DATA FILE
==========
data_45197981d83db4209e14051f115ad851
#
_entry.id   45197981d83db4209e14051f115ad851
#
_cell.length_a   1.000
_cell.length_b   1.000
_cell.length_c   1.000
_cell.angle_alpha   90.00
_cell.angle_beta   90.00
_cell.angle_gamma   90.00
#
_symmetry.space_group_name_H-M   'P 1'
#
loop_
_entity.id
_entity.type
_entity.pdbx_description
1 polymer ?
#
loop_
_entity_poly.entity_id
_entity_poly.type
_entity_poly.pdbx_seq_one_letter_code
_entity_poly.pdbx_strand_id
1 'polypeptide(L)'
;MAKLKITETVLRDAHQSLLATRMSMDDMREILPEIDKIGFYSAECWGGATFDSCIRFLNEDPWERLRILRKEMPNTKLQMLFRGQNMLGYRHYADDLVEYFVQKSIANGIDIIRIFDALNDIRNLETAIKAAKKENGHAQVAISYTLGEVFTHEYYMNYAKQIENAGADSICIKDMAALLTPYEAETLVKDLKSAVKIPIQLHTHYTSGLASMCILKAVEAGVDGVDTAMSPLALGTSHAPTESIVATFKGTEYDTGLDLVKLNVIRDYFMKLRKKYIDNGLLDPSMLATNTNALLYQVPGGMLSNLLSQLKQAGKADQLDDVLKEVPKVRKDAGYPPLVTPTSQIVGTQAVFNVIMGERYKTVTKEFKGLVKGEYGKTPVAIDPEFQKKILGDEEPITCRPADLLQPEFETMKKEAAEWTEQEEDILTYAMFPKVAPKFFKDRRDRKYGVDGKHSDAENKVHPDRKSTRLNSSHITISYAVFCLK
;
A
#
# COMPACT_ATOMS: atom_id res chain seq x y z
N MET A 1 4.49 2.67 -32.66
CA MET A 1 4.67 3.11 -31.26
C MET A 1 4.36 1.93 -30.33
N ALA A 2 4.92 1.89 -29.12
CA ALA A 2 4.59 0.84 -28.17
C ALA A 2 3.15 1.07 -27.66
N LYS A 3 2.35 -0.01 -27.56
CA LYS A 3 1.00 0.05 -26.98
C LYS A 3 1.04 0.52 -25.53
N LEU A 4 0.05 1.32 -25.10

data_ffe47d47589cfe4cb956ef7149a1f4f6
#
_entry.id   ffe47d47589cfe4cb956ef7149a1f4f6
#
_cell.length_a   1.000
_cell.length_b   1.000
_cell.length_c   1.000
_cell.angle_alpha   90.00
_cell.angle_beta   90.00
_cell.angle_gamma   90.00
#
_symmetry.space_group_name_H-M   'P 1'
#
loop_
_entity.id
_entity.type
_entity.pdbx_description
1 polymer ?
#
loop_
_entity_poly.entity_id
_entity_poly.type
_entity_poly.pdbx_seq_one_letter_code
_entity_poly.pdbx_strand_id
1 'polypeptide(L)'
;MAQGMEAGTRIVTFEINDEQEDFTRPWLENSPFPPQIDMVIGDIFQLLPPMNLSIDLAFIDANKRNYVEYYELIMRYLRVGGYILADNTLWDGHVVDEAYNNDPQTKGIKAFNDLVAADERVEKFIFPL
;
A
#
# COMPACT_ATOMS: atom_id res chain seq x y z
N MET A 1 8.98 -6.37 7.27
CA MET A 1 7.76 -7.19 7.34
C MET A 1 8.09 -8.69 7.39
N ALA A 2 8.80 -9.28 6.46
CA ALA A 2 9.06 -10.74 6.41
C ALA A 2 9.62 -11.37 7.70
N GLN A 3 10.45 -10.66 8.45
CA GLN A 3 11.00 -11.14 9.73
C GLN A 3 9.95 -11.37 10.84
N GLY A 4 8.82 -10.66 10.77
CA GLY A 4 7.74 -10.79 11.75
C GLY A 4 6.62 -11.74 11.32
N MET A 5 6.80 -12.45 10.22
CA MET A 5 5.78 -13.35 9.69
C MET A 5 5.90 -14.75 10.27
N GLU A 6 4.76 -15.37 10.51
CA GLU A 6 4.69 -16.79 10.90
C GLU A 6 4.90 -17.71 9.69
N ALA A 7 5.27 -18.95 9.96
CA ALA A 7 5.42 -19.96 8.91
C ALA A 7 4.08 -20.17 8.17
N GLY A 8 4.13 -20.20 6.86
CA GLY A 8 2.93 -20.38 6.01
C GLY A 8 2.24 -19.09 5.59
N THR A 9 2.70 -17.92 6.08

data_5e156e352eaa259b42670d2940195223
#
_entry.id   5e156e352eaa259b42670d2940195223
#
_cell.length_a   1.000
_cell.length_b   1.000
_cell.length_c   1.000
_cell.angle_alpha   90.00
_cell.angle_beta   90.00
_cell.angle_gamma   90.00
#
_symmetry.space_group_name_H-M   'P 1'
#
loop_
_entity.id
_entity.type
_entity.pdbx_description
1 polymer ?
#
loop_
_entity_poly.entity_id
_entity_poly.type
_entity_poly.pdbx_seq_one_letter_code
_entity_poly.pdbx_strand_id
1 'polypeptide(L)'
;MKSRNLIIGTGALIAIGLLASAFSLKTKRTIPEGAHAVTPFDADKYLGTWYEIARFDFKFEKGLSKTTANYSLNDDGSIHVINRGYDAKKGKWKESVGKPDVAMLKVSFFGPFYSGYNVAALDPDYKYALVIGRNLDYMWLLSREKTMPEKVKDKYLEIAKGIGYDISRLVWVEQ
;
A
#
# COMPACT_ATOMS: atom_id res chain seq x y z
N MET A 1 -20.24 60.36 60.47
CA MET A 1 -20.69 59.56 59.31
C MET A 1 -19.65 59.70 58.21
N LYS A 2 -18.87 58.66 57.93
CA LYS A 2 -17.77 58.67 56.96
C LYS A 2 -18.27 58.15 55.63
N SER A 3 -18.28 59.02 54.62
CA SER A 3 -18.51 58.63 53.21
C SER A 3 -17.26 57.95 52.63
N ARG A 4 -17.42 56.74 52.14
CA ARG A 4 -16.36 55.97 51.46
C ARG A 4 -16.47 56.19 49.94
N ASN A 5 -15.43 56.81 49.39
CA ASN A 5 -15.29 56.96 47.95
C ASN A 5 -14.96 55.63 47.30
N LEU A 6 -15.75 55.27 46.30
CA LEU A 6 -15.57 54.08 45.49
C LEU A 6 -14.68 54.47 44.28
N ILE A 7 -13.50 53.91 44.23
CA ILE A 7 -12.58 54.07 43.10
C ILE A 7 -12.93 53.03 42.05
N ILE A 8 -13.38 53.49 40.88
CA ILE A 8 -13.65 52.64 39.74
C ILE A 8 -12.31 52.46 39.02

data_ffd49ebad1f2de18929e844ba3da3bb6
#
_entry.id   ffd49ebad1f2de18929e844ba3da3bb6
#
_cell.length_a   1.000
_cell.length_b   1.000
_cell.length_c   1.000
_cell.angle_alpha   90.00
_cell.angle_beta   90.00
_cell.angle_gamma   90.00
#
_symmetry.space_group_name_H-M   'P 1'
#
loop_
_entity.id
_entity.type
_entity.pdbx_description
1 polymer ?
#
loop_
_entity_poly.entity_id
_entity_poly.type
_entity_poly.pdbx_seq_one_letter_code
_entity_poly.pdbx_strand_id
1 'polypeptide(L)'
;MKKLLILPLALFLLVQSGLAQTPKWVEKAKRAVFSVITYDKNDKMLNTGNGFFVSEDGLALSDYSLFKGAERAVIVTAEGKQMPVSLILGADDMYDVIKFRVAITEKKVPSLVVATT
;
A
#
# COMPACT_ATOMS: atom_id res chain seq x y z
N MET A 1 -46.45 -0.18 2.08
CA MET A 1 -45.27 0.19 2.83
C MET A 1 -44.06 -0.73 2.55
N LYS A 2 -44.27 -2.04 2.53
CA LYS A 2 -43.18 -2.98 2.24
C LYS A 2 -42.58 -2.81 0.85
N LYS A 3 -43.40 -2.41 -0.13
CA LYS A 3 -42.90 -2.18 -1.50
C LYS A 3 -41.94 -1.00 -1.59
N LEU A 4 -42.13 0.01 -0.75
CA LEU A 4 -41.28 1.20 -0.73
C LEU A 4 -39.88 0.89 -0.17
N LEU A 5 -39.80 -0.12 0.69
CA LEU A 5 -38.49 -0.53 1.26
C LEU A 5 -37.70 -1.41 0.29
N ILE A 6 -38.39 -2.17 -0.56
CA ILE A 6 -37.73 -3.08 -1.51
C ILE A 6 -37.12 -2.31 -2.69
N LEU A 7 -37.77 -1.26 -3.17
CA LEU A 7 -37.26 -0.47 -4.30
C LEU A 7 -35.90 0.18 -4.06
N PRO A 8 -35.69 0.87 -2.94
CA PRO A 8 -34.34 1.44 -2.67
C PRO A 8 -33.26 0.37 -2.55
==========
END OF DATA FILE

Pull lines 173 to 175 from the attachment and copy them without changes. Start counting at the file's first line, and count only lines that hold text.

_entity_poly.pdbx_strand_id
1 'polypeptide(L)'
;MKKLLILPLALFLLVQSGLAQTPKWVEKAKRAVFSVITYDKNDKMLNTGNGFFVSEDGLALSDYSLFKGAERAVIVTAEGKQMPVSLILGADDMYDVIKFRVAITEKKVPSLVVATT